The stunning design by Japanese-based architects Kengo Kuma and Associates was selected by an international jury as the choice for the V&A at Dundee following an extensive process of consultation and evaluation, including meeting with all the architects and their teams, visiting their existing buildings, and establishing the feasibility of the project to meet the tight timescales and budget.
The public's views were given serious attention in the process after thousands of individuals completed questionnaires and commented on the proposals. 15,000-plus people visited the exhibition and many more viewed it online.
Reaction to the six shortlisted proposals was not confined to the world of design but went right back to the man on the street - on the same day that Vogue.com ran an article on Kengo Kuma & Associates, the Dundee United Football Club supporters blog buzzed with positive opinion on the winning design.
The chosen design (which references the V&A at Dundee's celebrated neighbour, the RRS Discovery) is a striking building that will come to represent Dundee and has the potential to be one of Europe's most iconic buildings. Once built, the building itself will appear to 'float' on the water.
The building encloses 6230 square metres including gallery and exhibition spaces, working and design in action spaces, offices, and social areas.
Internally, flexible use of space is key, along with the ability to maximise the building's stunning position at every opportunity, creating a series of spaces that are either intimate or dynamic, depending on their purpose.
Light is a vital component of Kengo Kuma's design. All of the galleries will be illuminated by skylights on the roof and may be either completely darkened or only use artificial light, depending on the requirements of each exhibition.
One of the most important elements of the V&A at Dundee architectural brief was to create a building that met rigorous 21st century environmental and sustainability regulations. To this end, Kengo Kuma's design is not only beautiful and functional, but also fully sustainable and environmentally friendly in both build and maintenance.
The striking structural facade – composed of horizontal concrete bands clad in reconstituted stone – creates a dynamic texture, open to both natural light and ventilation. This banding also provides thermal mass - keeping the gallery spaces cool in the summer and warm in the winter. Reconstituted stone has the qualities of natural stone yet will be locally sourced, is more environmentally friendly, lower cost and higher performance.
The design of the building constantly maximises its amazing location. It is surrounded by a promenade providing an excellent vantage point to view the river, the City and the spectacular new museum itself. The signature restaurant and its panoramic terrace are cleverly positioned to offer spectacular views of both the Tay estuary and Tay Road Bridge. Terraces on the main museum floor open the public space to the outside and create several panoramic points of view from which to enjoy the beauty of the Tay landscape and its ever-changing light. These external spaces also provide the perfect backdrop for summer pavilions.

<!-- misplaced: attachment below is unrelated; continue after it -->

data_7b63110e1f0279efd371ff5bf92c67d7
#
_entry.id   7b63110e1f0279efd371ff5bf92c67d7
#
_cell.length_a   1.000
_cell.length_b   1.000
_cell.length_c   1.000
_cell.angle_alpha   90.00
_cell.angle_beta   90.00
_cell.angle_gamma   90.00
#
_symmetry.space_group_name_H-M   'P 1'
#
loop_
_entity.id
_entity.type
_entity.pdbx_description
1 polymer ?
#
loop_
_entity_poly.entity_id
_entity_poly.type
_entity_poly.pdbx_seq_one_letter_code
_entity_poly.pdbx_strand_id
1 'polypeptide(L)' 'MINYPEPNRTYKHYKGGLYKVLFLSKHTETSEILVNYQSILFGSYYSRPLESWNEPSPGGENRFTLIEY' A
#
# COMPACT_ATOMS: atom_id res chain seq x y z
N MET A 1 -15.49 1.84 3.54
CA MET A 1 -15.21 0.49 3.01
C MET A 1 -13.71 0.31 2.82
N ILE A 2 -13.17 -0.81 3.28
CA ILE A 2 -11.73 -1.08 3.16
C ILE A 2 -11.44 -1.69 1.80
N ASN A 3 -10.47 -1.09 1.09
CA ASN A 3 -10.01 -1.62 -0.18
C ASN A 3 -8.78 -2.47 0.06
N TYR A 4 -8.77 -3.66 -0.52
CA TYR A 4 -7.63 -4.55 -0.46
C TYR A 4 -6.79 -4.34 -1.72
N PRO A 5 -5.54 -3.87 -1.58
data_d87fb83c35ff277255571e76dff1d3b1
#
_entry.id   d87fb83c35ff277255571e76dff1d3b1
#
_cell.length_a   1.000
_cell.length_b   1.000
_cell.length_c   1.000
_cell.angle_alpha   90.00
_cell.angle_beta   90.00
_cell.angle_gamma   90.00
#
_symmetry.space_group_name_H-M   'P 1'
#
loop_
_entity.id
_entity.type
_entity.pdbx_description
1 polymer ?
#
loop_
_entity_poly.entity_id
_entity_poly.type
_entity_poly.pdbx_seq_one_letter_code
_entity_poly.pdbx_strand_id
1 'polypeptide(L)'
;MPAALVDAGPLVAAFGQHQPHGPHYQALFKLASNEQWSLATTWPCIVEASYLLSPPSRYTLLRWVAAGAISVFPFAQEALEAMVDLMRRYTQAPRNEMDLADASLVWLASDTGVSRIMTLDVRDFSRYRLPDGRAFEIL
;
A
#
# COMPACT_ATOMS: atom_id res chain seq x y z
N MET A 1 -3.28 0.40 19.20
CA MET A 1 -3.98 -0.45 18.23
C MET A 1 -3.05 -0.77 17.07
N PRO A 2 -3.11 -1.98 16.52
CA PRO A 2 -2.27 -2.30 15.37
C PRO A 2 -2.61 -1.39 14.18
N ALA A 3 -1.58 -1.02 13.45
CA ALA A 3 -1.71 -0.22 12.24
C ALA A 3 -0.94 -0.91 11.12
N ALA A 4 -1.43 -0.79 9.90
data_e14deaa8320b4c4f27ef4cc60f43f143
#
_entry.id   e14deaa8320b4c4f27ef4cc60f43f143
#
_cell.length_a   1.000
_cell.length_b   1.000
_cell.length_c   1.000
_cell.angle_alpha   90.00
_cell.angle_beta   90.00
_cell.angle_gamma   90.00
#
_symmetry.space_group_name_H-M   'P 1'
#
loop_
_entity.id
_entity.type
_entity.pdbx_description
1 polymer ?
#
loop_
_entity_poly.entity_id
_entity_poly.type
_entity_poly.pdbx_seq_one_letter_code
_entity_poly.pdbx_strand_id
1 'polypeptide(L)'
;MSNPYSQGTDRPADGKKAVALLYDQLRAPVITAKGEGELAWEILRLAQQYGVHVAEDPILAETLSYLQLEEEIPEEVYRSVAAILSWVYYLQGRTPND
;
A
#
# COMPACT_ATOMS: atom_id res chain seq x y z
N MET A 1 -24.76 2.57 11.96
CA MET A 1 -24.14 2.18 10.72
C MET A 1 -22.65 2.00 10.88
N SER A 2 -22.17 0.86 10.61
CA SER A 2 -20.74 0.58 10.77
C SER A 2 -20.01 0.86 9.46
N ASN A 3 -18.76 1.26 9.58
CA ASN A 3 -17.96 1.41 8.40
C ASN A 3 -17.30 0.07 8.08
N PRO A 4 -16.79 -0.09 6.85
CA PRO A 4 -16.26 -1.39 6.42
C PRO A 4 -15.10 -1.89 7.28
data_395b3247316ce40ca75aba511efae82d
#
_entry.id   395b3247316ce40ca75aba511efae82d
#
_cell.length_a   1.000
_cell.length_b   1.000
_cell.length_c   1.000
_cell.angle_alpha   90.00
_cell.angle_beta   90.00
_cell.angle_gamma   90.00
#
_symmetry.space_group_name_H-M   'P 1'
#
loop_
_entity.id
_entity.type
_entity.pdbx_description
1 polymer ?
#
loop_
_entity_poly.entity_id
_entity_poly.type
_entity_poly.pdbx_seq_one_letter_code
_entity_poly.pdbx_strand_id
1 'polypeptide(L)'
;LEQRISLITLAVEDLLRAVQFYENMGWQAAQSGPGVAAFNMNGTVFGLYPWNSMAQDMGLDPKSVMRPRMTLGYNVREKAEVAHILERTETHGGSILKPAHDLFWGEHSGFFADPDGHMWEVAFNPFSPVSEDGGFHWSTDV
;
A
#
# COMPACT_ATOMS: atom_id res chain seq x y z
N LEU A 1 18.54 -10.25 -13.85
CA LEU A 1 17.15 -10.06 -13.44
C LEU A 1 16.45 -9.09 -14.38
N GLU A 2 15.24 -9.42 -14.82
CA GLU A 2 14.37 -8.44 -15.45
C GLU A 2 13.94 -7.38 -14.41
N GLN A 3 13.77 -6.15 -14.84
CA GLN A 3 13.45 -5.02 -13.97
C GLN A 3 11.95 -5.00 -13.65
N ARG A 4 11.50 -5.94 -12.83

Central to the building's all-inclusive ethos is its monumental welcome hall, a multi-functional space suitable for a range of social events and activities - from concerts and workshops to large-scale installations and performance.
The V&A at Dundee shop will be a showcase for Scottish design talent. Located in the main hall it will provide a retail experience for visitors to purchase a range of items inspired by the various exhibits and events in the museum, including work from Design in Action practitioners.
Kengo Kuma & Associates is a medium-sized architectural practice founded in 1990 in Japan with European offices based in Paris. They are involved in a wide range of design disciplines from furniture and product design to architecture and urban scale planning. Kengo Kuma is a Professor at the Graduate School of Architecture at the University of Tokyo and has won many awards, including the prestigious Architectural Institute of Japan Award (1997).
His goal is to recover the design of traditional buildings and to reinterpret this for the 21st century utilising the inspiration of light and nature to help achieve this. The essence of the approach is the use of natural materials in order to create airy, open spaces filled with sunlight. Kengo Kuma believes that their architecture must be flexible and open; structures must harmonize with and be 'friendly' towards the human body.